The Missing Memristor: Novel Nanotechnology or rather new Case Study for the Philosophy and Sociology of Science?

Por • 30 may, 2012 • Sección: Educacion

Sascha Vongehr

Abstract: In 2008, it was widely announced that the missing memristor, a basic two-terminal electrical circuit element, had finally been discovered. The memristor is the fourth and last such circuit element and thus completes circuit theory. Predicted already in 1971, the eventual discovery of something seemingly so basic needed almost 40 years. However, this discovery is doubted. The predicted memristor has no material memory and is based on magnetic flux, but the discovered devices constitute analogue memory storage that do not involve magnetism. The person who originally proposed the memristor did not reject the discovery but instead changed his mind about what a memristor is. We briefly introduce the history and then carefully memristance and the memristor as such. We discuss its status as a model rather than a device. We discuss the discovered devices, their stability, and how stability relates to the consistency of the theoretical entities. A thought experiment assumes a world without magnetism. Inductors cannot exist there, but memory resistors could still be constructed. On the same grounds as the memristor was historically predicted, an «inductor» could then be predicted. Likely, somebody would also ‘discover’ one. A tentative sociological analysis compares to the flawed detection of gravitational waves but comes to very different conclusions.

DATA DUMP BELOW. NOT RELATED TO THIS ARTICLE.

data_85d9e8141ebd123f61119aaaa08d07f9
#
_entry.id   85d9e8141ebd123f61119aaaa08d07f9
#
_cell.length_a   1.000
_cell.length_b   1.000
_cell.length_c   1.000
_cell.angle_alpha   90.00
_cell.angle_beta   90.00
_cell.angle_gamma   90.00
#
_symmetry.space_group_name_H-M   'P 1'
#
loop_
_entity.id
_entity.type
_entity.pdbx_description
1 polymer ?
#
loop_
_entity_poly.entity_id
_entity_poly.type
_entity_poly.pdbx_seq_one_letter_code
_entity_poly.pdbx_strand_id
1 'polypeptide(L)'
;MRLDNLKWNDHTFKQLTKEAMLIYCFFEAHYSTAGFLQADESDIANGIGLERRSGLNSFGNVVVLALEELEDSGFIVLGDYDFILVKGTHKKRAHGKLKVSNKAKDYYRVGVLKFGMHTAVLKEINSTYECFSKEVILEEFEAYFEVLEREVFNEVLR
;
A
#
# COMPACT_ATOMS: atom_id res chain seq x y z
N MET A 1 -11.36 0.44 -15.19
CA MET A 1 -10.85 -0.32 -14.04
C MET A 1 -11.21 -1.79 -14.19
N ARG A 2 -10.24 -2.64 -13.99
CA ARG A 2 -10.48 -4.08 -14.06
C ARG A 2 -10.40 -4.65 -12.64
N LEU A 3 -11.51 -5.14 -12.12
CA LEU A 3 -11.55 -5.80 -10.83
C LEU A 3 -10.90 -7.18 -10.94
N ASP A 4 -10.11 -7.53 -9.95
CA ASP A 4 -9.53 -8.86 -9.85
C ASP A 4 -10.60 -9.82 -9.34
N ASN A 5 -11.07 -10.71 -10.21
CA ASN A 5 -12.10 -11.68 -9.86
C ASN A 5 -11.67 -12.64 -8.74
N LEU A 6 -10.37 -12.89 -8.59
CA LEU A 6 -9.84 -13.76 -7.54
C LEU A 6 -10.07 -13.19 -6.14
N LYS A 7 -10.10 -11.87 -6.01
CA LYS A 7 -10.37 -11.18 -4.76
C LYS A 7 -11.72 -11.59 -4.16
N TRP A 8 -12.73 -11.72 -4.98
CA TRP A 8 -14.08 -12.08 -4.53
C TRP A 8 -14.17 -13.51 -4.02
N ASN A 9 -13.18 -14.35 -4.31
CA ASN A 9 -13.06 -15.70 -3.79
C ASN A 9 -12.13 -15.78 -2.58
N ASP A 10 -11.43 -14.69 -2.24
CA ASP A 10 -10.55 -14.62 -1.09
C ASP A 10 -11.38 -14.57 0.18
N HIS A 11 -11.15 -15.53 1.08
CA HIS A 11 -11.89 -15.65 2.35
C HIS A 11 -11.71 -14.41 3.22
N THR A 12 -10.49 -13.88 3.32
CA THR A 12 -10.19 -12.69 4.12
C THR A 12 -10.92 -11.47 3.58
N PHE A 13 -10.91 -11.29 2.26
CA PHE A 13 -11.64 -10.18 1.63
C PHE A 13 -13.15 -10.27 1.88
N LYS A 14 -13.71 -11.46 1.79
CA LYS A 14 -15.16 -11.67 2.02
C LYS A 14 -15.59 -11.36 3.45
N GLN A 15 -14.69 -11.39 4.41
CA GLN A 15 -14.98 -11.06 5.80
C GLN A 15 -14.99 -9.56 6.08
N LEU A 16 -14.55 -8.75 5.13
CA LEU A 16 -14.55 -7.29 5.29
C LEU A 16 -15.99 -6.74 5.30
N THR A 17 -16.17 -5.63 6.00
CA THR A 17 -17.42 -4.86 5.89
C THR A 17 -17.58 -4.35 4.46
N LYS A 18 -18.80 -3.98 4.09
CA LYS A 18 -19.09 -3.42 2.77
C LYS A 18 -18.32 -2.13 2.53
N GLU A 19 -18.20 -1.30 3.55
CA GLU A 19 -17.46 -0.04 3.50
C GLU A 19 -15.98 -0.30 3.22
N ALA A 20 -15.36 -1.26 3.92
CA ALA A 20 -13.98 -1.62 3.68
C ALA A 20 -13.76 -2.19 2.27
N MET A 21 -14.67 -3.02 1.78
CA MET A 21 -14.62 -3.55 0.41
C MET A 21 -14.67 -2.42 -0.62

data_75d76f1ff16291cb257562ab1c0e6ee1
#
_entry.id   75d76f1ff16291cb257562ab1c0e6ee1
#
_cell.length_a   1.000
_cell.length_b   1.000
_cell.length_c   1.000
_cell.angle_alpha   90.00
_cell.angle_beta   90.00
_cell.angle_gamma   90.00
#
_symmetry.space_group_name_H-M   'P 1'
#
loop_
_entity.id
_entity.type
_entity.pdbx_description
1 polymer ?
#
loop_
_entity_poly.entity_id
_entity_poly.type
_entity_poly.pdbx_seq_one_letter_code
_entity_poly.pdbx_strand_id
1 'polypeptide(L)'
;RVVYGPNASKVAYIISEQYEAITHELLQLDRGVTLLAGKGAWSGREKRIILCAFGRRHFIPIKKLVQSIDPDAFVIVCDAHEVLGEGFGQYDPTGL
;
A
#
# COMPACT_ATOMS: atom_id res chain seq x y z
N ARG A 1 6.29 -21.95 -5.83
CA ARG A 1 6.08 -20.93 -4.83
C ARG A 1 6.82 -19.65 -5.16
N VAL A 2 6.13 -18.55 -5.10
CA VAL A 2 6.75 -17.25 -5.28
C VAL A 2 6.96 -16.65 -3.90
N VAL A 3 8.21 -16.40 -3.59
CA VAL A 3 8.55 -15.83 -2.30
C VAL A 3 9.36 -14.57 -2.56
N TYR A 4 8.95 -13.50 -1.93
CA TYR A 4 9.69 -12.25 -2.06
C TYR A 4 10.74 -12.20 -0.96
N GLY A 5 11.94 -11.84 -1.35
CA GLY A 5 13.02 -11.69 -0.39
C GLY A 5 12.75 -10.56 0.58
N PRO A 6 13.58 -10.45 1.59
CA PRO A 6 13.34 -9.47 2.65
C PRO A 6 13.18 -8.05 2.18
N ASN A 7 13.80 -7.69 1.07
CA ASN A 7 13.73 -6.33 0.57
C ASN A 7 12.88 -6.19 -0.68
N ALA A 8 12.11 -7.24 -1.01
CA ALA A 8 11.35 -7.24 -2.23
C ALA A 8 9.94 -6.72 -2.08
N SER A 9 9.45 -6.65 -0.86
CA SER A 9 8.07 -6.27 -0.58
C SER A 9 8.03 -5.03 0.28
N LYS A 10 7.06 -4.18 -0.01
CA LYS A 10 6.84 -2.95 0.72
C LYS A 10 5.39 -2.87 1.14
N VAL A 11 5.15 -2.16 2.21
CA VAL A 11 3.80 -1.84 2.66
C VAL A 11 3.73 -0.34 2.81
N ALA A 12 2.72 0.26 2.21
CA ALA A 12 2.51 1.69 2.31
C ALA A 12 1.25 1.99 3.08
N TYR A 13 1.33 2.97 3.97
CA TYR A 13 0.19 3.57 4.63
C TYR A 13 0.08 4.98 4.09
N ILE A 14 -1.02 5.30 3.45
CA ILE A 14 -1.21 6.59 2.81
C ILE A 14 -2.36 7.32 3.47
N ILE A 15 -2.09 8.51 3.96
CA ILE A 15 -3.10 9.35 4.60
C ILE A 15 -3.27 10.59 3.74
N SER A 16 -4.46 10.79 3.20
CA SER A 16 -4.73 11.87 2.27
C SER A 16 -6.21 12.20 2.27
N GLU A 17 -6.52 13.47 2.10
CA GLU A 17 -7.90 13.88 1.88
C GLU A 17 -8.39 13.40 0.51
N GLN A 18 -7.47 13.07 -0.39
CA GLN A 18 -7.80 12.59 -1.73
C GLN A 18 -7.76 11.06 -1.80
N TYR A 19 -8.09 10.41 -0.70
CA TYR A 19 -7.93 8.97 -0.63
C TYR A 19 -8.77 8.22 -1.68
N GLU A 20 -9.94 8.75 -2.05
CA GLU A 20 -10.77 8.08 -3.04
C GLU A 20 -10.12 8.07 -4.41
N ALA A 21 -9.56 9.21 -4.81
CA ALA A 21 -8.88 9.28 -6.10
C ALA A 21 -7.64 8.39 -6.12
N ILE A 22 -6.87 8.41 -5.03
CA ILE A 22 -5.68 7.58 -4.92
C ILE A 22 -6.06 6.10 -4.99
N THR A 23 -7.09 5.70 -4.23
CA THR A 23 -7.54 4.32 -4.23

arXiv:1205.6129v1 [physics.gen-ph]

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